Ka Welina About Our Program
This activity begins with traditional Hawaiian protocol, followed by a “talk-story” about the history of Hālawa Valley. Guests are then guided through our Hawaiian Learning Center, which is based on taro farming and lo‘i restoration. We then hike to Mo‘oula Waterfall, which is about 1.7 miles each way. Throughout the hike we identify the native plants and ancient archaeological sites that make Hālawa unique. At the falls we take some time to swim, eat, and enjoy the scenery before hiking back.
Hikes are offered Monday through Saturday, and go from approximately 9:30am to 2pm.
Rate – $75 per person. Lower rates are available for keiki (kids), large groups, and kama‘aina. Please contact us for more information.
Revenues generated through the hikes help to fund the Hawaiian Learning Center.
Volunteer at HOLK Hawaiian Learning Center
HOLK offers volunteer work days, which include taro farming, lo‘i maintenance and restoration, and related projects.
Open to various ages and group sizes (no more than 30). Please contact us for more information and to set up a date.
Intern Program (1-3 months)
Please contact us if you’re interested in our intern program that will tentatively start in January 2013.
‘Aina The Place
Our project is located on 2 acres of kuleana land within the ahupua‘a of Hālawa. Hālawa is located on the northeast corner of Molokai. The ahupua‘a consists of the floor of the valley and its lower slopes up to about the 250-foot elevation line, plus the adjacent shoreline and cove, altogether encompassing approximately 500 acres of land and about 20 acres of offshore waters. Hālawa’s breathtaking waterfalls are located in the back of the valley, providing the area with a continuous supply of fresh water, which runs through the taro lo‘i (patches/ponds), back into the stream, and eventually out into the bay.
Archeological evidence (radiocarbon dating) has been found that dates back to 650 A.D., making Hālawa one of the earliest recorded settlements in all of Hawaii (Kirch, 1969). Kirch’s studies indicate that by the 1300’s, the valley’s population had expanded inland, and irrigation systems were developed alongside the stream. Extensive taro lo‘i systems dominated the valley’s settlement pattern and covered about 55 acres, including well over 1,000 lo‘i. Up until the early 1900s, Hālawa was well-known for its poi, which was produced from the taro grown in these lo‘i, and processed in the poi factory that was in operation until it was wiped out by the 1946 tsunami. Hālawa poi was distributed throughout Molokai, as well as Maui.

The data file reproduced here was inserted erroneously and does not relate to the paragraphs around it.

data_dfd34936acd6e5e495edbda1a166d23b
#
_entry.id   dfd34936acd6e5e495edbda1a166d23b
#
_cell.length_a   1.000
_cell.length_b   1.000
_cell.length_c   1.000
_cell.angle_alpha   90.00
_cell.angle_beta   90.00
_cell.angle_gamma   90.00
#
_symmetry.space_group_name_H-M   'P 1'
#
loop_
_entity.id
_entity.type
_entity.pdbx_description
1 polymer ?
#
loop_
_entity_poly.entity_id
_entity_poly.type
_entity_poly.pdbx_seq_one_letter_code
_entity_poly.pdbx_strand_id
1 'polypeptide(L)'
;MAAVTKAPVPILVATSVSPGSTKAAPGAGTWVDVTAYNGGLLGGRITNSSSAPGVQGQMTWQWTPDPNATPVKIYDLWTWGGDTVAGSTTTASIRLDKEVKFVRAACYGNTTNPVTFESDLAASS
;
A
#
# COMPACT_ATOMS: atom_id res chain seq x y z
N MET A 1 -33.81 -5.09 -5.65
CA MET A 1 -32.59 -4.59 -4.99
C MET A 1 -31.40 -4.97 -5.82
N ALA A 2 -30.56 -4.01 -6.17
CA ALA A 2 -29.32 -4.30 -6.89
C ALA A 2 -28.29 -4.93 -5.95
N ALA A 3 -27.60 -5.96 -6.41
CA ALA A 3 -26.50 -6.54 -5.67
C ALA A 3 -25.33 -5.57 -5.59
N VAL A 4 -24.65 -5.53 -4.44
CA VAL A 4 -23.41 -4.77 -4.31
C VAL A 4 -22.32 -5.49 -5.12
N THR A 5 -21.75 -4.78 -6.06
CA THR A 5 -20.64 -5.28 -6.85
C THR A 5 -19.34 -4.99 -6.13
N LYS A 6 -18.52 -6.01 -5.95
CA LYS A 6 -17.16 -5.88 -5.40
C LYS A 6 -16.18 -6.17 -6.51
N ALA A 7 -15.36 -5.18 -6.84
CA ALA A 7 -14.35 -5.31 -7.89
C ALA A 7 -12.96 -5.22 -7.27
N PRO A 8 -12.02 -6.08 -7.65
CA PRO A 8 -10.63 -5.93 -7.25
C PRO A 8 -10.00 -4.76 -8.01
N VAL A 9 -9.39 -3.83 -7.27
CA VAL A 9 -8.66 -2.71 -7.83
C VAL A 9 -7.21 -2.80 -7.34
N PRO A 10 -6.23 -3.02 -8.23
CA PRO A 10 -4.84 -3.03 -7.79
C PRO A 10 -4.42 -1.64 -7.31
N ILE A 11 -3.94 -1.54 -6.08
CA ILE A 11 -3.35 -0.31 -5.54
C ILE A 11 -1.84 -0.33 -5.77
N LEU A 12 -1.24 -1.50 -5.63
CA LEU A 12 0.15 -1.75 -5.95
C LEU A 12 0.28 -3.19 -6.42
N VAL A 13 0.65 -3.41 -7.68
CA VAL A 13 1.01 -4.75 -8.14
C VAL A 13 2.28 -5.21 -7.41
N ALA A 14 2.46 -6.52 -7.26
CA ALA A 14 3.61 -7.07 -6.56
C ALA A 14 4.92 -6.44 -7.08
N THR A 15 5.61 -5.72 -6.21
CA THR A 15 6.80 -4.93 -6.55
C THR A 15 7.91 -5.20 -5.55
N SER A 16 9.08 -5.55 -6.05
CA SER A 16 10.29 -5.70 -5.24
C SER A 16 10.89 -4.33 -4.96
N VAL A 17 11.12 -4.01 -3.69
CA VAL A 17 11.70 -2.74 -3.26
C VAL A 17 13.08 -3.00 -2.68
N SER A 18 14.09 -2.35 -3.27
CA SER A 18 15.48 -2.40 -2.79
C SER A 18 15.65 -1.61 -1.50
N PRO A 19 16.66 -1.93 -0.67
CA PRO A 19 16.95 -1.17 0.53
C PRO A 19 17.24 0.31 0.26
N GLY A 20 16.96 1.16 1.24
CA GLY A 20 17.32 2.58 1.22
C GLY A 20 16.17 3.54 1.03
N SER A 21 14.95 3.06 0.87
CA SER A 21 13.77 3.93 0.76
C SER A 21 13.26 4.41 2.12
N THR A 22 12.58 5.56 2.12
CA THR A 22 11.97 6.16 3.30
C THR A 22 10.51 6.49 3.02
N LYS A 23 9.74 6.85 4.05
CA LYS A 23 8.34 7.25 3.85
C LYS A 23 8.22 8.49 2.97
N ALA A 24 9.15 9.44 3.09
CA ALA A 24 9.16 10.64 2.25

In contrast to much of Hawaii, the ahupua‘a of Hālawa is still largely intact. Much of the population moved out around the time of World War II, to join the military and/or to move closer to the new “conveniences” springing up on Molokai, such as jobs (pineapple industry), schools, and entertainment. Today, there are only a handful of inhabitants. The valley is almost entirely privately owned, with numerous small parcels owned by various owners, and the majority of the land owned by Pu‘u O Hoku Ranch (approximately 400 acres).
One of the few full-time residents is Anakala (Uncle) Pilipo Solatorio, the oldest kūpuna living in the valley, who was born and raised here. Anakala is the landowner of the 2-acre parcel on which this program is based. We are very fortunate to have him guiding us and overseeing our Hawaiian Learning Center, Hālawa ‘Ohana Lo‘i Kalo (HOLK).
‘Ohana The People